You’re doing great work, David. You’re a real asset to Stockton and San Joaquin County. On the I-5 widening, there’s more to the project. I-5 was in such bad shape, it was more of an obstacle course than a highway. The primary reason for the work on I-5 is to replace the current roadway with continuous reinforced concrete, which is supposed to last 40 years. When you do a job that’s supposed to last 40 years, you have to think 40 years into the future. The added cost of adding a lane now in anticipation of future growth was seen as much lower than coming back and adding a lane later. San Joaquin COG seems to be building growth into its major capital projects, which I think is prudent, especially when many of these projects are coming in at far below engineer’s estimates.

    As for HOV lanes, it may very well be that this was the only way to get the new lanes past environmental review. But I would also mention that the current snapshot of traffic on I-5 may be a bit misleading. Stockton is only now recovering from the housing crash of the last decade. The economic downturn had an effect on traffic, which was heavier prior to the crash. You may be right about the utility of HOV lanes here, but we may also be thankful that they were created if things go well economically here.

  3. Bronson Carlisle
    January 8, 2015 at 11:05 am #

    Another example of where future growth was built into a local transportation project is the Eight Mile Road railroad grade separations, which have more room for lanes that aren’t currently striped. Again, it’s often cheaper to build-in anticipated growth at initial construction that to try to retrofit it later.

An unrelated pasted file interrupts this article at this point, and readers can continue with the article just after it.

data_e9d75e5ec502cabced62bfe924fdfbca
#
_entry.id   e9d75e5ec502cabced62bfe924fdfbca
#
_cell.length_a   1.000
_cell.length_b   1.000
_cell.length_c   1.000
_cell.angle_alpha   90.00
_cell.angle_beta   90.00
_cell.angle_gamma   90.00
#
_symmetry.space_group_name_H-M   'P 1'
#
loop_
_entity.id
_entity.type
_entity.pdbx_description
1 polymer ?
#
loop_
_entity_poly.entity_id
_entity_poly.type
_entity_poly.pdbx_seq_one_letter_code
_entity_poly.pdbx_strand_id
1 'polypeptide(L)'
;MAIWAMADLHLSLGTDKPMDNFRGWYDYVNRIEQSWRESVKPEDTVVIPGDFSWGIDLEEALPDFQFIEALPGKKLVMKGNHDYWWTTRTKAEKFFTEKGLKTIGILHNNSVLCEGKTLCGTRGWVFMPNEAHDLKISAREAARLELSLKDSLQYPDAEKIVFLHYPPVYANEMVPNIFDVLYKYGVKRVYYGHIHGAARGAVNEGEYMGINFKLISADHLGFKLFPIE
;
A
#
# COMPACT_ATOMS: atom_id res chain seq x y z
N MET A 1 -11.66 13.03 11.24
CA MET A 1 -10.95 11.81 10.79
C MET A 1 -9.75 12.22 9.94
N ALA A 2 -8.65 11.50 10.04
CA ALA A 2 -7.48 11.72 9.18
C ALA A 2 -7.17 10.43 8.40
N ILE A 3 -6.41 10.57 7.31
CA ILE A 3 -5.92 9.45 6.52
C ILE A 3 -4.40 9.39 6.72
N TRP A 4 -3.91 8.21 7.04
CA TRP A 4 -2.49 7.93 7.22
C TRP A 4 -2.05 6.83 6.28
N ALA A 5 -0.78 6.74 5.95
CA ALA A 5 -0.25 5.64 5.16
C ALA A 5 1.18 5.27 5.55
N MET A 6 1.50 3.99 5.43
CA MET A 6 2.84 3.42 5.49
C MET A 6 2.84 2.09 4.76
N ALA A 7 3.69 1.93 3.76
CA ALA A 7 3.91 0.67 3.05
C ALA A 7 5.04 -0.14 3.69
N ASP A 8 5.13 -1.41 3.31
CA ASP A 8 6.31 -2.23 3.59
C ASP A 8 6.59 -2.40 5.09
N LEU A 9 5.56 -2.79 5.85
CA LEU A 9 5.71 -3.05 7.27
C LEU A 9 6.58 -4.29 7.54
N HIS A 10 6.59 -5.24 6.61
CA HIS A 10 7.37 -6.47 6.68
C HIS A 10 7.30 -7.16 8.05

4. Anonymous
    January 8, 2015 at 2:27 pm #

    I ask out of legitimate curiosity as someone completely new to area politics: Who is footing the bill for the I-5 expansion? Could this money have even been directed at the proposals you suggest? Thanks for any answers!

    • David A. Garcia
      January 10, 2015 at 8:37 am #

      The I-5 expansion is funded by CalTrans as well as local Measure K sales tax revenue. These funds are earmarked for highway expansion projects so it would not be as easy as shifting funding from one project to another. That being said, ramp metering is dirt cheap by comparison, Measure K could probably easily be tapped. Hopefully, in future reauthorizations of the Measure, more money will be shifted to expand other transportation options besides highways

      • Anonymous
        January 10, 2015 at 3:20 pm #

        Thank you for the insight!

  5. January 24, 2015 at 10:16 pm #

    Anyone interested in contributing an article for the Stockton areas first light shining magazine? We are focusing on real problems, resolutions, solutions and the community. Please email us at 209underground@gmail.com if you would like to contribute, all contributors will receive full contributing credits in the publication. Thanks R.